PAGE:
Did You Know? with Gorick is the weekly newsletter by Gorick Ng, Harvard career adviser and Wall Street Journal Bestselling Author of The Unspoken Rules, where we deconstruct the untold paths to success — of people (or things) you know!
Did You Know? You’re overcomplicating things
(1) A story from the past
Did you know? Pickleball, the fastest-growing sport in the USA for the third year in a row, was created as a “game for everyone.”
The year is 1965. It’s a summer weekend, and Washington State politician Joel Pritchard and his friend, businessman Bill Bell, found themselves and their families “with nothing to do.” To quell their boredom, they wanted to play badminton—but couldn’t find enough rackets.
After whimsically hitting a perforated plastic ball over a backyard badminton net with some ping pong paddles, the group found a new sport: “pickleball.”
The “pickle” part of the name was inspired by the term “pickle boat,” which was used in competitive rowing to describe a boat of rowers who weren’t good enough to be selected for more competitive boats.
Fast forward eight years and pickleball began to build momentum, ironically among tennis players. In 1976, Tennis magazine published an article about “America’s newest racquet sport.” Shortly thereafter, the first official pickleball tournament was held in Washington and was mostly filled with “college tennis players who practiced with wood paddles and a softball-sized plastic ball.”
45 years later—and pickleball was named the fastest growing sport in 2021 and 2022 when star athletes Lebron James and Tom Brady purchased their own Major League Pickleball teams and television network CBS announced a celebrity pickleball tournament.
Are celebrity endorsements the only reason for pickleball’s popularity?
Celebrity endorsements are a reason, but I’d argue that it is not the reason. My argument? Pickleball is successful because it is accessible.
It’s tennis—except with simpler rules, a less bouncy ball, a shorter and lighter paddle, and a smaller court. Pickleball’s “cost of entry more affordable than sports like tennis or golf,” and it can even be played sitting, making the game financially feasible and physically accessible.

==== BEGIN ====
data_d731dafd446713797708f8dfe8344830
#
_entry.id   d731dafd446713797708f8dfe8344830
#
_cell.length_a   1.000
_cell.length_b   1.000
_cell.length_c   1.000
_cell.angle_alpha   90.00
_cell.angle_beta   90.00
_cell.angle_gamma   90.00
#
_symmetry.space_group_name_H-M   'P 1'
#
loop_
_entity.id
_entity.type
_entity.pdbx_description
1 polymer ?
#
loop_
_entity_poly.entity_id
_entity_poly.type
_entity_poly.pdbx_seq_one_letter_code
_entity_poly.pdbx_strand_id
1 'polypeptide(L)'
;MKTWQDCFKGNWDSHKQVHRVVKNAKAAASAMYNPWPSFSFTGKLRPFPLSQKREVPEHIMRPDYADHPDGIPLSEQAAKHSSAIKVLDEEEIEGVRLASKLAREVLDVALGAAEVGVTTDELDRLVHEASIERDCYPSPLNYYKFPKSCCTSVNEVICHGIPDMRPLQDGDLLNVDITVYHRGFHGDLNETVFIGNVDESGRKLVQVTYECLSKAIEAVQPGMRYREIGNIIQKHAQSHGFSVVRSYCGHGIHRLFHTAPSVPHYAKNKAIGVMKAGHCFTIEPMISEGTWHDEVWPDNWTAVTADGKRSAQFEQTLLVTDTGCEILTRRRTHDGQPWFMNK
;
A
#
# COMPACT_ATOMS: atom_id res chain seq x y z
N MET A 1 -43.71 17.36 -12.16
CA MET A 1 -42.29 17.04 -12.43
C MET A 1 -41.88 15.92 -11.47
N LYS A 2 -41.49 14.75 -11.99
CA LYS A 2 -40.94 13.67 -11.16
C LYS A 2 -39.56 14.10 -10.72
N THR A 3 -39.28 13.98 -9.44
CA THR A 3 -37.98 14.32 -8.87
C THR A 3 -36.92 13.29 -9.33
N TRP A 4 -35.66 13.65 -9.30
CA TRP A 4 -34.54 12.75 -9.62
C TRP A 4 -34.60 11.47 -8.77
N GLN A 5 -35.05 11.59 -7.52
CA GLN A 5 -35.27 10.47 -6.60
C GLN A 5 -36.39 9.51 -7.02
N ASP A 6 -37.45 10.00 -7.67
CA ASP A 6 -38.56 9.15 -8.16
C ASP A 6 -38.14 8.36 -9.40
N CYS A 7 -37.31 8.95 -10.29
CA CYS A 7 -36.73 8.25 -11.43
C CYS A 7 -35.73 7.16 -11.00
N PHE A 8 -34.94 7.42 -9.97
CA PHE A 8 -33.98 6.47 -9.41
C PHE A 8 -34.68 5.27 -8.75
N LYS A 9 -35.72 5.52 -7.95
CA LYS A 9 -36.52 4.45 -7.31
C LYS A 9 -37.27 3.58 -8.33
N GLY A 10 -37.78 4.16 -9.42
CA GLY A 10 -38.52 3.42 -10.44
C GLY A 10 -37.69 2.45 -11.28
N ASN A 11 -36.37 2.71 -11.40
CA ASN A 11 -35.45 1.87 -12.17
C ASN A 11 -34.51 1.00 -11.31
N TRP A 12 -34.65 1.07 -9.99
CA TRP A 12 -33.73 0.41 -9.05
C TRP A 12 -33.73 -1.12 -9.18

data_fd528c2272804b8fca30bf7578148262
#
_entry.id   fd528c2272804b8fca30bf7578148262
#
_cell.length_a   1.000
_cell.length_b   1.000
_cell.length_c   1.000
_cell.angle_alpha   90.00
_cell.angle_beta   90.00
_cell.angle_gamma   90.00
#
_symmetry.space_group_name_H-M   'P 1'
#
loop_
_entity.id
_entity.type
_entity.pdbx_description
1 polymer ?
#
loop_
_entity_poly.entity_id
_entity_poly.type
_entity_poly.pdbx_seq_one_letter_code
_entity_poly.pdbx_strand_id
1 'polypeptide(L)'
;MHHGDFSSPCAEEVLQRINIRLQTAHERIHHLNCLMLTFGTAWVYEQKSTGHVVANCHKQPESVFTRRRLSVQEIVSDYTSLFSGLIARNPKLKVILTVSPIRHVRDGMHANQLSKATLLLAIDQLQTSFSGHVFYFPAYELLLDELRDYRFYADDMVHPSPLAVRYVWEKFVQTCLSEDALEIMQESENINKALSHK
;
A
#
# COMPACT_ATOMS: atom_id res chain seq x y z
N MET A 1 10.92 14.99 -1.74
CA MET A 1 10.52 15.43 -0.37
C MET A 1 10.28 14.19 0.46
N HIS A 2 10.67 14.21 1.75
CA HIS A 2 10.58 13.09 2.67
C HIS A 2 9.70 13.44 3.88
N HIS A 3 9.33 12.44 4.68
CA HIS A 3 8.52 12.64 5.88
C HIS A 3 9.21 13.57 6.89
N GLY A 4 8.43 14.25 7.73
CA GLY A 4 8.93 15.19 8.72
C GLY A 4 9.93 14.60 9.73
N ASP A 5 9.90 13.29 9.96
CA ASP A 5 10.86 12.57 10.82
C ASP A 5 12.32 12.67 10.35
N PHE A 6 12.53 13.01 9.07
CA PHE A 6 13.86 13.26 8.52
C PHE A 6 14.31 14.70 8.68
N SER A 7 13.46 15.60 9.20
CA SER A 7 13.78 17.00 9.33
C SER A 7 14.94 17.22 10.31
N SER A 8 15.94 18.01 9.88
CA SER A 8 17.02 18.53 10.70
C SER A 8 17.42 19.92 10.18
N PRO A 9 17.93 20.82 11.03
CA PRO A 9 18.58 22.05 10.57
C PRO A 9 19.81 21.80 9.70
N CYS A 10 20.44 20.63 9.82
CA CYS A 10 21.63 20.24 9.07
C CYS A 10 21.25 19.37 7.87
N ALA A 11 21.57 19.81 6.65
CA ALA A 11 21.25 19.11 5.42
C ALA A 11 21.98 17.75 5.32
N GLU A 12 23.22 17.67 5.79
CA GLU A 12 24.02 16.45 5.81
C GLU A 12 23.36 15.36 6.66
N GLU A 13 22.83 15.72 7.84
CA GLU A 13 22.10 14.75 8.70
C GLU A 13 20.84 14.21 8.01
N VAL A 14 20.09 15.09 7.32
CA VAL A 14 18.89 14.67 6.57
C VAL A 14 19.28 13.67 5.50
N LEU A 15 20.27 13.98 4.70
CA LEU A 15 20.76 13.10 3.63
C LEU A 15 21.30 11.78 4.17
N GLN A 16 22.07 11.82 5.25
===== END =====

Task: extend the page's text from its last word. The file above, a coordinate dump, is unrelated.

So, the next time that you hear a friend talking about pickleball—or find yourself playing it yourself— remember: You all had a choice to play tennis—and yet you didn’t. You picked the more accessible option. Take this lesson with you into the workplace. Your simpler idea is probably also your better idea!
(2) A strategy for your future
Did you know? Stop trying to sound smart!
What pickleball can teach us is that the simpler you make an idea, the more likely you are to succeed.
Think back to your hardest class in school, whether it was physics, accounting, philosophy, or something else. Now, think back to the lectures you attended for that class.
Why was it so hard?
I’d bet that the class was hard because your professor made no sense. They may have been teaching in English, but the class might as well have been taught in Hungarian. And while they may have been explaining the world’s most important topic, no one stayed awake to hear it.
Don’t be that professor.
How? Try this:
(1) Think of something you’re trying to convince others of (at work, at school, or in life).
- E.g., “I’m trying to convince the higher-ups to give me budget for X next year.”
(2) Turn on your phone’s voice recorder and start explaining why this thing is so important out loud.
- E.g., “As part of this roadmap, I want to optimize this and test drive that strategy.”
(3) Listen to yourself and write down all of the words that a 16-year-old version of you would not understand.
- E.g., (Probably everything I wrote in my example above.)
(4) Try saying what you want to say in language that a 16-year-old could understand.
- E.g., “I need money to pay for a tool that will help the design team do its work twice as fast.”
(5) Consider saying what you said in step #4.
Workplace jargon has its place! Sometimes, it helps make things sound more polite. Other times, it makes something bad sound slightly less bad. But often, we use it to sound smart… only to end up not making sense at all.
I know it because I’ve experienced it: In fact, you’re witnessing it each week with this newsletter! Those of you who’ve subscribed to my newsletter since the beginning may notice that the format continues to shift each week. This is all an attempt at finding the simplest and yet most impactful newsletter you will read.